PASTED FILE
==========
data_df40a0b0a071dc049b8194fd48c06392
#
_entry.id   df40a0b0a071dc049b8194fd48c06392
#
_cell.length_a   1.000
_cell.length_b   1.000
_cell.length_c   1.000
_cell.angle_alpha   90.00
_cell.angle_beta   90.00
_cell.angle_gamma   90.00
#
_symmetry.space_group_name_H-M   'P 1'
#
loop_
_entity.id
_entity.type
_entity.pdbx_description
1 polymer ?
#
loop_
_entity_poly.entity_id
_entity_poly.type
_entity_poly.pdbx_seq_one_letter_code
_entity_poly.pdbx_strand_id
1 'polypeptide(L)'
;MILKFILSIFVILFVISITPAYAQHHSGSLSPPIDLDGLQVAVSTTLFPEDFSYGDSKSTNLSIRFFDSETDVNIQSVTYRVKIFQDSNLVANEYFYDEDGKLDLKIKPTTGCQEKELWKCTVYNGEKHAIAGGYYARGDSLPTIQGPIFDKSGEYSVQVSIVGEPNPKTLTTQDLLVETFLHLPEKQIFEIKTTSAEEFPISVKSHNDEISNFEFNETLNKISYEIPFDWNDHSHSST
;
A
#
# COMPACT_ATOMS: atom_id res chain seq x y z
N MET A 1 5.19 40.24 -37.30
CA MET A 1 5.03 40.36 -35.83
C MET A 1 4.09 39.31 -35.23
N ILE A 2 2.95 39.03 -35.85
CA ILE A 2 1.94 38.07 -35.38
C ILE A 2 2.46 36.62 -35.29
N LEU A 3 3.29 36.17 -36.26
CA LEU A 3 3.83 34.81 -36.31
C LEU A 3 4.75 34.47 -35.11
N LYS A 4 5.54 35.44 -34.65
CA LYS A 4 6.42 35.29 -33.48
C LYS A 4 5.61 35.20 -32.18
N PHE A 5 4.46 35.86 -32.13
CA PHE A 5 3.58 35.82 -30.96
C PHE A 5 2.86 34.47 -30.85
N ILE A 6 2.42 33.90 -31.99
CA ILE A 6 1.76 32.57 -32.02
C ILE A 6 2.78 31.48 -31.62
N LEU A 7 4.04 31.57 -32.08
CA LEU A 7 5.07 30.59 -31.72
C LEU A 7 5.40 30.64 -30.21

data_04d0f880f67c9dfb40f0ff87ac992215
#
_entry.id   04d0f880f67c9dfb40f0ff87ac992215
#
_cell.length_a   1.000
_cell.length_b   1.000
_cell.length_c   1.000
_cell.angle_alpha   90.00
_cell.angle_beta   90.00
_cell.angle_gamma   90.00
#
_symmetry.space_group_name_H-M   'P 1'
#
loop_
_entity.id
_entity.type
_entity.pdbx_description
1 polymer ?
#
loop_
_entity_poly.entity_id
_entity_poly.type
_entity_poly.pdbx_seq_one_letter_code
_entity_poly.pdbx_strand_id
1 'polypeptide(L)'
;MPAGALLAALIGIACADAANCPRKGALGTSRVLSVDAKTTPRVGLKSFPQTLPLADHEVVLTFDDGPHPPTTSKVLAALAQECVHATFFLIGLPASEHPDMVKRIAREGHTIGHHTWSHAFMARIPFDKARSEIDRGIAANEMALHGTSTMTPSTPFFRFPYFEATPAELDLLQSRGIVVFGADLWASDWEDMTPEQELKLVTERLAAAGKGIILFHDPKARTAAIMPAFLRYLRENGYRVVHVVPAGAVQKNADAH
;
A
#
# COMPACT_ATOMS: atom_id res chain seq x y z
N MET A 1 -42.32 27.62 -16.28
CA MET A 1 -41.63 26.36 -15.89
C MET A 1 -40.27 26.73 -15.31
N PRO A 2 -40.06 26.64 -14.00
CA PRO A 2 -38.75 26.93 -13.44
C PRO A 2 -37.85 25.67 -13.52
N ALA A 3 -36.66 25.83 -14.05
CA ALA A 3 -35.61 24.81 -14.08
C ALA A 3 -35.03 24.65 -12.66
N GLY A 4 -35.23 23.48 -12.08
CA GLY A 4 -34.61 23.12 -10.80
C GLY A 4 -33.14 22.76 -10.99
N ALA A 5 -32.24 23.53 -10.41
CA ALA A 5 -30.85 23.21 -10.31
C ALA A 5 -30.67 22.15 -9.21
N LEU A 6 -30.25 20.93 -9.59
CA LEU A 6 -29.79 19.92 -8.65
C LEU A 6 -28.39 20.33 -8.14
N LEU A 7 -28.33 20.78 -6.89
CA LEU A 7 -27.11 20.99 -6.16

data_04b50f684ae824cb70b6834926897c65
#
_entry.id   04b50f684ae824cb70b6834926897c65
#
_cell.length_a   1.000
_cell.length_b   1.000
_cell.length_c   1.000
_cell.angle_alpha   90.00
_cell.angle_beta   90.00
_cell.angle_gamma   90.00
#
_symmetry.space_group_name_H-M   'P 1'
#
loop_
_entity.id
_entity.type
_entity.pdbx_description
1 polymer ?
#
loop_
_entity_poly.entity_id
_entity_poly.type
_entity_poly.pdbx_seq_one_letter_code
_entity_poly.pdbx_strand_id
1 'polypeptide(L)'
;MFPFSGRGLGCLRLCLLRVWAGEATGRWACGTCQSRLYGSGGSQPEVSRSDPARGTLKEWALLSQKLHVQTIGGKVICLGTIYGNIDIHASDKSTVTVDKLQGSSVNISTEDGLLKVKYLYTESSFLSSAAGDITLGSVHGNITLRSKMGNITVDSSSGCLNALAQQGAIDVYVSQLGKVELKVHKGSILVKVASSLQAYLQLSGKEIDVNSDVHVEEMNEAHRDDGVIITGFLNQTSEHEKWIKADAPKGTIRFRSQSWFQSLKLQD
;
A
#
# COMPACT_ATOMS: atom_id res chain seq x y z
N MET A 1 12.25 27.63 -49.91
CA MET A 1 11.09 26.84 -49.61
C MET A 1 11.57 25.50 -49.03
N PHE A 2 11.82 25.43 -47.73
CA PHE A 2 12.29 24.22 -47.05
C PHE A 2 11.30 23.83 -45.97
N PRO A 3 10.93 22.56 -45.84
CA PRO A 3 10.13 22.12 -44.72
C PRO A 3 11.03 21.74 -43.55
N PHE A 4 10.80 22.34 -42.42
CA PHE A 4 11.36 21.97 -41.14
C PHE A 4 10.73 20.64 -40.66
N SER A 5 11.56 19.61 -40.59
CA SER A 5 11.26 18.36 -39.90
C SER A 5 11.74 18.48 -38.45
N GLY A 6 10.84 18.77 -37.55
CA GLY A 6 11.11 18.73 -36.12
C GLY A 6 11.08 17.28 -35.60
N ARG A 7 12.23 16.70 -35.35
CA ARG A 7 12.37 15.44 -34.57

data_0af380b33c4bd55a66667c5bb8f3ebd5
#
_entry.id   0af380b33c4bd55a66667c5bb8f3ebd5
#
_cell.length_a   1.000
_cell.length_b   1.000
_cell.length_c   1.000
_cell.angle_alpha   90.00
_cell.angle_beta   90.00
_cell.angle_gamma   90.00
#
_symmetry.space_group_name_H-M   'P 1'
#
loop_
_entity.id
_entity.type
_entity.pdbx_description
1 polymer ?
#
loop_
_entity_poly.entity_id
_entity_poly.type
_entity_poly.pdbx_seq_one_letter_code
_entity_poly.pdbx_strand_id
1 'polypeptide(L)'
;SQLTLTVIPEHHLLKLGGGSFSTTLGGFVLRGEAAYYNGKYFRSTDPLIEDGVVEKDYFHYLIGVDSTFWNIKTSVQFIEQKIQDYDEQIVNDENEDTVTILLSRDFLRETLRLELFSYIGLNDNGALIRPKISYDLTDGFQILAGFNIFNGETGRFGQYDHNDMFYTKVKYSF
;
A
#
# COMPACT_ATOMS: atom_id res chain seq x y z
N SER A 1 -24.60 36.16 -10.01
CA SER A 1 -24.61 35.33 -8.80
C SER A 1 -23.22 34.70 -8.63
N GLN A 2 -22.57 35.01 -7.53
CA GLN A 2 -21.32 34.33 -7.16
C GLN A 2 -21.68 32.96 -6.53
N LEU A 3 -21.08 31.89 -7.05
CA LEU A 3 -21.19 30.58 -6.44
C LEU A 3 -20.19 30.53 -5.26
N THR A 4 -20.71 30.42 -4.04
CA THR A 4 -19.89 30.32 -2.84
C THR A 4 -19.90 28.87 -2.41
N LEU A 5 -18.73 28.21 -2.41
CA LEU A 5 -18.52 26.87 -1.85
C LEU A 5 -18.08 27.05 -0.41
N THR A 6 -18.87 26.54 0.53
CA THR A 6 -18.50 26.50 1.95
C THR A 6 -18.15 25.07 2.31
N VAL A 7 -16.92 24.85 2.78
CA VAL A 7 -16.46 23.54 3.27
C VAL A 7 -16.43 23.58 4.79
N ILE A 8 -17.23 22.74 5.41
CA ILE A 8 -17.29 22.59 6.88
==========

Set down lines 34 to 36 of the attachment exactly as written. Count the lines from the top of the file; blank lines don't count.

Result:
N ILE A 2 2.95 39.03 -35.85
CA ILE A 2 1.94 38.07 -35.38
C ILE A 2 2.46 36.62 -35.29